There’s that moment in every major epic movie where the hero accomplishes his task, finishes his quest or otherwise finds what he’s looking for, and there’s great celebration and fireworks and confetti, and everyone’s happy and celebrating.

Think about the scene at the end of Star Wars: A New Hope, where the protagonists are getting their medals, or the moment when Neo basically declares war and victory simultaneously before flying off into the frame in The Matrix, or the moment when the Doc Brown is running around downtown Hill Valley screaming and celebrating after the lightning bolt sent Marty ‘Back to the Future.’

But then what happens? Apparently, there’s another story to be told. And usually, it’s far darker, and in some cases more difficult, than the original task at hand. (OK, I won’t really say that for The Matrix; I’d kind of rather pretend those sequels just don’t exist.)

My favorite sequel is Back to the Future II. I also love Star Wars: The Empire Strikes Back, which is in a lot of people’s top spot for best movie of all time. Why is that? The stakes are higher. The forces that were defeated in the first story somehow find a way to reemerge, and this time they’re pissed. Heck, that’s the case even with Jaws 2. Rocky II, also. The second season of Netflix’s Daredevil. I could go on and on.

Readers of this blog are no stranger to the idea that I view life through the lens of story, of seeing things as a grand narrative. Seasons of our life are easily described as chapters, and like all chapters, they have their own beginning, middle and an end. And what comes after a chapter? Another chapter.

The best moments in our lives, the sweetest seasons and the most triumphant accomplishments have a beginning, middle and an end, too. And thereafter lies the sequel.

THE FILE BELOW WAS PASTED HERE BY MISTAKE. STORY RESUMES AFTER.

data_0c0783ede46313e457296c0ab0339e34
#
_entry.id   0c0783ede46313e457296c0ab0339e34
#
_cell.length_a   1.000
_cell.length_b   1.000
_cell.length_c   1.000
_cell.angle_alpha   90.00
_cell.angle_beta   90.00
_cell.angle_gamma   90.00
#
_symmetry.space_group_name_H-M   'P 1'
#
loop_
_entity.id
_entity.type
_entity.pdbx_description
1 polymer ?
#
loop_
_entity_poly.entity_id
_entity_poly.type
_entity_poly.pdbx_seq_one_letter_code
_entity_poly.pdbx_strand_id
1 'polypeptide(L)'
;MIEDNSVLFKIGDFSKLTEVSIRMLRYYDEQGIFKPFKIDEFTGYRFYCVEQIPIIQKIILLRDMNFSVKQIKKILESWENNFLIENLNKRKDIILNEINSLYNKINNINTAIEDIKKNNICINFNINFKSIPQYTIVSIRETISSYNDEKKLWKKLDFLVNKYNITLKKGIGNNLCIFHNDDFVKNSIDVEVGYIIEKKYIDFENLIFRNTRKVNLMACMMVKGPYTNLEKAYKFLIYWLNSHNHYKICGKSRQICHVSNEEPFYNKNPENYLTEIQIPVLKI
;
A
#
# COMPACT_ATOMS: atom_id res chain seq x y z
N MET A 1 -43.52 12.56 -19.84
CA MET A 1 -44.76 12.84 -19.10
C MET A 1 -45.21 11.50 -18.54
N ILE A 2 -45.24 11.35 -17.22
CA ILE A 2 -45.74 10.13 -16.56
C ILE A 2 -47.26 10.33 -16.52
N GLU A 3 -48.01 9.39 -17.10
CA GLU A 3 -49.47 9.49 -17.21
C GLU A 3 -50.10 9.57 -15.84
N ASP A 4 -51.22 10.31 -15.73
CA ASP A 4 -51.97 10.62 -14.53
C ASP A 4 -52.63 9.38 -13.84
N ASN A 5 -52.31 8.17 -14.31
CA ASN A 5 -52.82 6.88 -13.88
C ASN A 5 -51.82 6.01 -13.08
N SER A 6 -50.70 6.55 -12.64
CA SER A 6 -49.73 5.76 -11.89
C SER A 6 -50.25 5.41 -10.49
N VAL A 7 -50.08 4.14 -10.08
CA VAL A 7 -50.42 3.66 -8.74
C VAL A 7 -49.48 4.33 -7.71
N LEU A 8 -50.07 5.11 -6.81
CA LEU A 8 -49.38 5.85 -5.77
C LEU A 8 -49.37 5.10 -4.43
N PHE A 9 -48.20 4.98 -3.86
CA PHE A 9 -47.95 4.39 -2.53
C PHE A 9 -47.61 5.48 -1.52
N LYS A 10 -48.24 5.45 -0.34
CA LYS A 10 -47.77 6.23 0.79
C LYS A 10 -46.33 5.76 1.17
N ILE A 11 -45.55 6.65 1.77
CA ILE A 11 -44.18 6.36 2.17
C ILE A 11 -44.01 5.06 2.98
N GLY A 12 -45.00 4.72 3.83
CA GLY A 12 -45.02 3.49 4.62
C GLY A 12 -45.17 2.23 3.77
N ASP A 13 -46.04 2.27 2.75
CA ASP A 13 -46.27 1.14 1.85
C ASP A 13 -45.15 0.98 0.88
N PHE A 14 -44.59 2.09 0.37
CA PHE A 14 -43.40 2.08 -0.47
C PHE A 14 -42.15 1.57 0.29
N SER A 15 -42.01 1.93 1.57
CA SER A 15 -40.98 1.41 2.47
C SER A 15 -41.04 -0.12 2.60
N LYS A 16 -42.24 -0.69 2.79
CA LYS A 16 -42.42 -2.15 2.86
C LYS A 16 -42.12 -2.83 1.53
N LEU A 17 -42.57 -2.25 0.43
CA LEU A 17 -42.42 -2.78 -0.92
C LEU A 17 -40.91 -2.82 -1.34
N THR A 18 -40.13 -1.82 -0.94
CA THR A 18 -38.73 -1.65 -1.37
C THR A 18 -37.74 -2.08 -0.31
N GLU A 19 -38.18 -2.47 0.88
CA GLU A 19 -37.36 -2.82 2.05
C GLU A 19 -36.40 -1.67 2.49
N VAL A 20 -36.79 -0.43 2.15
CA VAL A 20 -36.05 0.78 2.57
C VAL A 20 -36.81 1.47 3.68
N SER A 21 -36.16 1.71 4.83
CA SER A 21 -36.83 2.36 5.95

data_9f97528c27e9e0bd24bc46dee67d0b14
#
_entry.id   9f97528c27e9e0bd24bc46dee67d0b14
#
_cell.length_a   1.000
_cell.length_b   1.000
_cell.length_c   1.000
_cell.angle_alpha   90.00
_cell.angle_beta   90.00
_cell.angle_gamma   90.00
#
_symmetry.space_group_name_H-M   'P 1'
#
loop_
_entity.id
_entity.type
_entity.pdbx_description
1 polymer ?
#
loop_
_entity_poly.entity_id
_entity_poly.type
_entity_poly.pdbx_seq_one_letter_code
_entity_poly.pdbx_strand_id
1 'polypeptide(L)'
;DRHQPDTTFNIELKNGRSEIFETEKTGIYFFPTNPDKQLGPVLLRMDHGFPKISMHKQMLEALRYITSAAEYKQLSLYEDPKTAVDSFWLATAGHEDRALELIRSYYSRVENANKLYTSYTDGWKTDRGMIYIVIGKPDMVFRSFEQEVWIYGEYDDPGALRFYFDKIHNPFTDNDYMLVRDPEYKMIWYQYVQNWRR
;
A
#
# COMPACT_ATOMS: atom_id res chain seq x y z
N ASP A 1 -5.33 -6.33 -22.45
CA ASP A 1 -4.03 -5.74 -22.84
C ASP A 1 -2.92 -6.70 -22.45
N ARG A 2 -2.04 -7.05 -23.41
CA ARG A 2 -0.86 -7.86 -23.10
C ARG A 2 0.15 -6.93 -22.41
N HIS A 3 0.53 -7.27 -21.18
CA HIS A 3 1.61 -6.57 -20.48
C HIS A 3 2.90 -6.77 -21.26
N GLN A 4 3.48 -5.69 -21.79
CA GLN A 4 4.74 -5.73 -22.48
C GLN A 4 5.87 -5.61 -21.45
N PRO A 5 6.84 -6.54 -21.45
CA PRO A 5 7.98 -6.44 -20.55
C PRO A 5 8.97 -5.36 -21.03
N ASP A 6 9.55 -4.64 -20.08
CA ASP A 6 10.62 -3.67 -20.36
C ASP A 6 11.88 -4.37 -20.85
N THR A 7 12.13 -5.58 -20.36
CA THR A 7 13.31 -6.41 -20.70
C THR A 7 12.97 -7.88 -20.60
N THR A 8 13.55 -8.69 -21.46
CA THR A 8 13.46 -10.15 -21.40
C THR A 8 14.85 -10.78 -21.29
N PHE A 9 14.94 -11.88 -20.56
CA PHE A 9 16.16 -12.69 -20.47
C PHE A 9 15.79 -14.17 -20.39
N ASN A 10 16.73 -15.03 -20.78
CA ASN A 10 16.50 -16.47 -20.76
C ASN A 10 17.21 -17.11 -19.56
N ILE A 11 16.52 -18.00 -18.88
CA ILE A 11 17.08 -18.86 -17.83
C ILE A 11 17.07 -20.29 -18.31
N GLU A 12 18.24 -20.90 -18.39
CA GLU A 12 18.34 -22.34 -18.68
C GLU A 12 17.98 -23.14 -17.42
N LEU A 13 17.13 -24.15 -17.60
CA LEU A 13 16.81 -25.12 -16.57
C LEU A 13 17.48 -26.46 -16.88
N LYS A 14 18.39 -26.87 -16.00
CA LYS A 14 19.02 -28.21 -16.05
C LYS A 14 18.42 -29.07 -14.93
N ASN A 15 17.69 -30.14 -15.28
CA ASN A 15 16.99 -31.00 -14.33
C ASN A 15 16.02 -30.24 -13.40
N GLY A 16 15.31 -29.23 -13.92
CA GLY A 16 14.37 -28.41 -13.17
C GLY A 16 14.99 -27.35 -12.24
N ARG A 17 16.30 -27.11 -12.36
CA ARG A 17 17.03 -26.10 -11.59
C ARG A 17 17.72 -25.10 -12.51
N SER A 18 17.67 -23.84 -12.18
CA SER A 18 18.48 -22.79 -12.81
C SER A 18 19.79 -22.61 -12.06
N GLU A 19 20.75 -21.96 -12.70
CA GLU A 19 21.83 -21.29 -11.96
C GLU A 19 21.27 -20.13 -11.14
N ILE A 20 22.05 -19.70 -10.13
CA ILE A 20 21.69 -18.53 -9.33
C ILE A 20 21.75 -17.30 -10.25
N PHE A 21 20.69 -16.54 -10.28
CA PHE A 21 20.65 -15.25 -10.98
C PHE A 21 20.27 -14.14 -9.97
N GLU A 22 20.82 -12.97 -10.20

I’ve been thinking about this in terms of our new life in Idaho. The first year was one that was a lot like the opening installment in a movie series. There were characters who wanted something and overcame adversity to get it. The characters were my family. And that first chapter felt like it culminated in our “one year” party at our house, celebrating the folks here who had so warmly welcomed us and had become fast friends.

Then of course, came the sequel. I think after you’re in a place for a minute (that’s Nashville speak for a prolonged amount of time) you encounter new challenges, goals, opportunities and options you hadn’t when you were still brand new.

We’ve had in this new season parenting challenges, interpersonal challenges, financial whoppers, logistical nightmares, tragic loss and moments of crushing doubt–the likes of which hadn’t remotely been seen during the opening chapter of this particular story.

We’re in the sequel. I feel it. I kind of hate it. But I also know the best stories come wrapped in the struggle, that when the stakes are higher, the better the story and the better the victory. The sequel is where we find out if the characters are built to overcome in life, not just in one situation. This is where we find out if they are truly committed to the cause.

I guess this goes out to everyone who comes off a nearly flawless story arc and into one that is far messier. The presence of our conflict isn’t a sign that things are going horribly wrong. It’s a sign that your story is gaining traction; that there’s more to you and your life than a one-and-done, low-budget film.

I think our human tendency is to see the story going “awry,” compare it to the first installment, and bail, going the “Spider-Man” route and looking for a reboot. Gosh, how many good stories aren’t being told because we don’t push through? I’m probably guilty of this.

The truth is, your story is the thing of blockbusters, but with that comes certain installments of the franchise that have more explosions than others, more instances where you’re wondering if the main characters will get out of this. Chances are they will, but they’ll be forever changed. If it sounds scary, it is, but it’s all part of the greater narrative being written in us.

Embrace the sequel. See it for what it is. Live a good story, one chapter, one page, one word at a time. Let’s go.